Dear Students, Faculty and Staff: I am writing today to provide our monthly update regarding the investigation of bias incidents that have occurred on our campus. First, however, I want to address recent events that are deeply troubling to me,…
Twelve Syracuse University undergraduate students will be recognized for excellence in introductory earth science during the annual Chauncey D. Holmes Lecture and Award Ceremony
Twelve Syracuse University undergraduate students will be recognized for excellence in introductory earth science during the annual Chauncey D. Holmes Lecture and Award Ceremony on Thursday, April 21, at 7 p.m. in Heroy Auditorium, located in the Heroy Geology Laboratory.
A reception will be held immediately prior to the lecture outside Heroy Auditorium. The event is presented by the Department of Earth Sciences K. Douglas Nelson Colloquium Series in SU’s College of Arts and Sciences and is free and open to the public. Paid parking is available in the University’s visitor lots.
The featured speaker for the event will be Jeremy B.C. Jackson, professor of oceanography at the Scripps Institution of Oceanography at the University of California, San Diego. Jackson will present “The Future of the Oceans Past.”
Jackson is one of the foremost experts on the world’s rapidly changing oceans. Author of seven books and more than 150 scientific papers—18 in Science—Jackson combines rigorous field science on reefs with quantitative modeling and evolutionary studies of major reef-building organisms.
A landmark study published in 2001 in Science by Jackson and an interdisciplinary team of ecologists, geologists, anthropologists and historians asserted that overfishing has massively affected the way marine ecosystems behave. The research documented the obliteration of fish and turtles in the Caribbean and the resulting disturbances in the marine ecosystems. The paper, which generated a storm of comments and replies in Science, won many honors. It is among the most highly-cited papers in marine ecology.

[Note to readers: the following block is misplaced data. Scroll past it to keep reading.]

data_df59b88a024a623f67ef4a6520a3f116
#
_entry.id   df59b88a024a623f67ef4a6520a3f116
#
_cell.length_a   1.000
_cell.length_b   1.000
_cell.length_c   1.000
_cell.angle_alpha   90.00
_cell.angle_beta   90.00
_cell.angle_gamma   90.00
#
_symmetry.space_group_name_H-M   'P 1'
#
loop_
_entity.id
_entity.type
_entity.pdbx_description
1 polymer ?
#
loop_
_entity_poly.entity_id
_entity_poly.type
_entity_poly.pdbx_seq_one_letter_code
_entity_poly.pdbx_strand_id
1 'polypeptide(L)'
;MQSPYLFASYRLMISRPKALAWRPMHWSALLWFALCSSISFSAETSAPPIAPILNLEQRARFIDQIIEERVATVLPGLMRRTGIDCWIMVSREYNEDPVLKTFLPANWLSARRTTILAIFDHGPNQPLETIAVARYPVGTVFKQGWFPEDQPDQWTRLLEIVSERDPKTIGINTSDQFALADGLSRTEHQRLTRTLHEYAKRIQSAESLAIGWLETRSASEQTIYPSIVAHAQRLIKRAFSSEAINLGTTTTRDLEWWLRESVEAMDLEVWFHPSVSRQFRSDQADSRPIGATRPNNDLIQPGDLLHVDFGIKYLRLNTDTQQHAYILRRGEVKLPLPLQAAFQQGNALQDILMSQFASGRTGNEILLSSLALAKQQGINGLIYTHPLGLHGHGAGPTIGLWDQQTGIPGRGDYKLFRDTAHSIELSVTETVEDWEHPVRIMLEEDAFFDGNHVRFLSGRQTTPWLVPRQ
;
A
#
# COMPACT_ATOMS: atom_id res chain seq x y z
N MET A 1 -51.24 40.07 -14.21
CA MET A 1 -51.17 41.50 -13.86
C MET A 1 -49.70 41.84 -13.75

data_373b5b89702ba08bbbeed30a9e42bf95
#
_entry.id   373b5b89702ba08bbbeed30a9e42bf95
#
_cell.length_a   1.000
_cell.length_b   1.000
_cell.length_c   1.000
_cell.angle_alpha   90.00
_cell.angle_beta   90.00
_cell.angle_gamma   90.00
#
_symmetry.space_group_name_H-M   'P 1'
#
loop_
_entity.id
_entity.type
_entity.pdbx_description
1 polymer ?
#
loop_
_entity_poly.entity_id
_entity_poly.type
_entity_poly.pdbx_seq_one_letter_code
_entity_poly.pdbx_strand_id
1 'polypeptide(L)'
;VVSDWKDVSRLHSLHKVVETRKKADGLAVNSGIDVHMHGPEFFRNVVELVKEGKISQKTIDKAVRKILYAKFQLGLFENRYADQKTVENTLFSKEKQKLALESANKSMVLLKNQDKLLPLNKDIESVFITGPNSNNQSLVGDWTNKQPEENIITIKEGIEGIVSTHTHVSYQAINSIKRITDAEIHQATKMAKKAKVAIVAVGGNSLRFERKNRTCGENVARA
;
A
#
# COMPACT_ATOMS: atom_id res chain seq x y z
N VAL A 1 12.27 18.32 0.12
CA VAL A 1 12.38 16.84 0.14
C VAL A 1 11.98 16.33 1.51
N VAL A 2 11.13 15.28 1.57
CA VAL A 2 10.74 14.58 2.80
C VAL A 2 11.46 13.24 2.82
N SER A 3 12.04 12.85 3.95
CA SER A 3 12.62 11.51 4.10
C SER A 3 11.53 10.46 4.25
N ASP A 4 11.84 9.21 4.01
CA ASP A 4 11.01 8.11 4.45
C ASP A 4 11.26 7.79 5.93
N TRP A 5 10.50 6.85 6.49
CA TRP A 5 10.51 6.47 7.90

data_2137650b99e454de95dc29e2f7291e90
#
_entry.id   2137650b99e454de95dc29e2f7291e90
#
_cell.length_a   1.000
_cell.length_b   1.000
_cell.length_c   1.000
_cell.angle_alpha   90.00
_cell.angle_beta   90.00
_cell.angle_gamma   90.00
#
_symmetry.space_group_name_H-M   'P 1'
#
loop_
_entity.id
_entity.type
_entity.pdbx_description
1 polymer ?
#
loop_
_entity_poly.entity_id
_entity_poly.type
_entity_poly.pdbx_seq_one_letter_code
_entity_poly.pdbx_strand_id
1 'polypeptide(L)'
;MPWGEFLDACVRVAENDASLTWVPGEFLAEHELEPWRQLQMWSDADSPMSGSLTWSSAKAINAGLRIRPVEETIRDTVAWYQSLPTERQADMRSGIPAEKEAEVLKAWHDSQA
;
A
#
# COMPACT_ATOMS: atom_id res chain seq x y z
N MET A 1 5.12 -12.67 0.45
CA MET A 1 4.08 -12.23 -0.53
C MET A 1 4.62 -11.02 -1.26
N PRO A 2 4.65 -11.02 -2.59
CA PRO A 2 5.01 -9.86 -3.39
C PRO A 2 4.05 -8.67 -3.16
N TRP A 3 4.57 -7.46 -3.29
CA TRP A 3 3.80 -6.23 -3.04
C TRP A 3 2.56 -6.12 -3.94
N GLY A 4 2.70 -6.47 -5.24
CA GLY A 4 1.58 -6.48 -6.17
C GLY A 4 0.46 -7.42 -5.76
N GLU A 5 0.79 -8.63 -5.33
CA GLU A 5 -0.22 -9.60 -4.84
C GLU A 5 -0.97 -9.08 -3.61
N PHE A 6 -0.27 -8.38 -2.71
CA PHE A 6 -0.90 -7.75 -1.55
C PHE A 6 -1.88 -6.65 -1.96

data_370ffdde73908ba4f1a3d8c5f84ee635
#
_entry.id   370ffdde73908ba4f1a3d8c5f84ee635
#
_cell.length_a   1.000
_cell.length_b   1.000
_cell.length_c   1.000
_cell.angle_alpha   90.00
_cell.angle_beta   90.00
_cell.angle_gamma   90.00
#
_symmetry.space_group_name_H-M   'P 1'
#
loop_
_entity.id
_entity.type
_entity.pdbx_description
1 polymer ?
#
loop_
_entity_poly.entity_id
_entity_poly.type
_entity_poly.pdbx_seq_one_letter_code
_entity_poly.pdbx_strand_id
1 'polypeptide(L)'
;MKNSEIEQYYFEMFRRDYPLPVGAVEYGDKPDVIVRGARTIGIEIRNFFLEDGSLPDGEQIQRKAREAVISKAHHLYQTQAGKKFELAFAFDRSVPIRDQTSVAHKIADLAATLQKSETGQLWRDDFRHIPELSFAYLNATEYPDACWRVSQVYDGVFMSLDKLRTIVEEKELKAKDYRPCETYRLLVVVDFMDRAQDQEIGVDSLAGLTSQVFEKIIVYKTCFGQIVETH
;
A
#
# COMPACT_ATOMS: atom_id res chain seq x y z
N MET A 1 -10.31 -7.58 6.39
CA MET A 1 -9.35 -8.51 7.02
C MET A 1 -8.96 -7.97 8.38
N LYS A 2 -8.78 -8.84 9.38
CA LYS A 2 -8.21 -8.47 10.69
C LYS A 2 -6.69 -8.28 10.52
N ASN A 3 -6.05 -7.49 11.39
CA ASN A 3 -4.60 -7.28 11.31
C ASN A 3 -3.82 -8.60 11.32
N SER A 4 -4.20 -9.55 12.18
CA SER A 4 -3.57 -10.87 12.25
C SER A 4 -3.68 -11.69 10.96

Jackson holds a Ph.D. from Yale University and a bachelor’s degree from George Washington University. He is co-founder of the long-running Panama Paleontology Project and is a senior scientist at the renowned Smithsonian Tropical Research Institute (STRI) in Panama.
Alumnus Chauncey Holmes G’27, who received a master’s degree in geology from SU, established the Chauncey D. Holmes Award. An esteemed geologist, Holmes considered raising geologic awareness among undergraduate students a prime objective of his academic career. The awards were established to recognize outstanding students in introductory geology courses.
Recipients of the 2011 Chauncey D. Holmes Awards are:
- Leanne Abraham, a junior in The College of Arts and Sciences
- Holly Allen, a freshman in the College of Human Ecology
- Scott Anthes, a junior in the L.C. Smith College of Engineering and Computer Science
- Joseph Bubniak, a sophomore in The College of Arts and Sciences
- Richard Carey, a sophomore in The College of Arts and Sciences
- Jeanne Cloyd, a sophomore in the S.I. Newhouse School of Public Communications
- Peter Johnson, a sophomore in the College of Visual and Performing Arts
- David Layton, a junior in The College of Arts and Sciences
- Mark Pozin, a sophomore in the Newhouse School
- Adrianne Salmon, a junior in the Newhouse School
- Amy Snider, a junior in The College of Arts and Sciences
- Molly Tolbert, a junior in the Whitman School of Management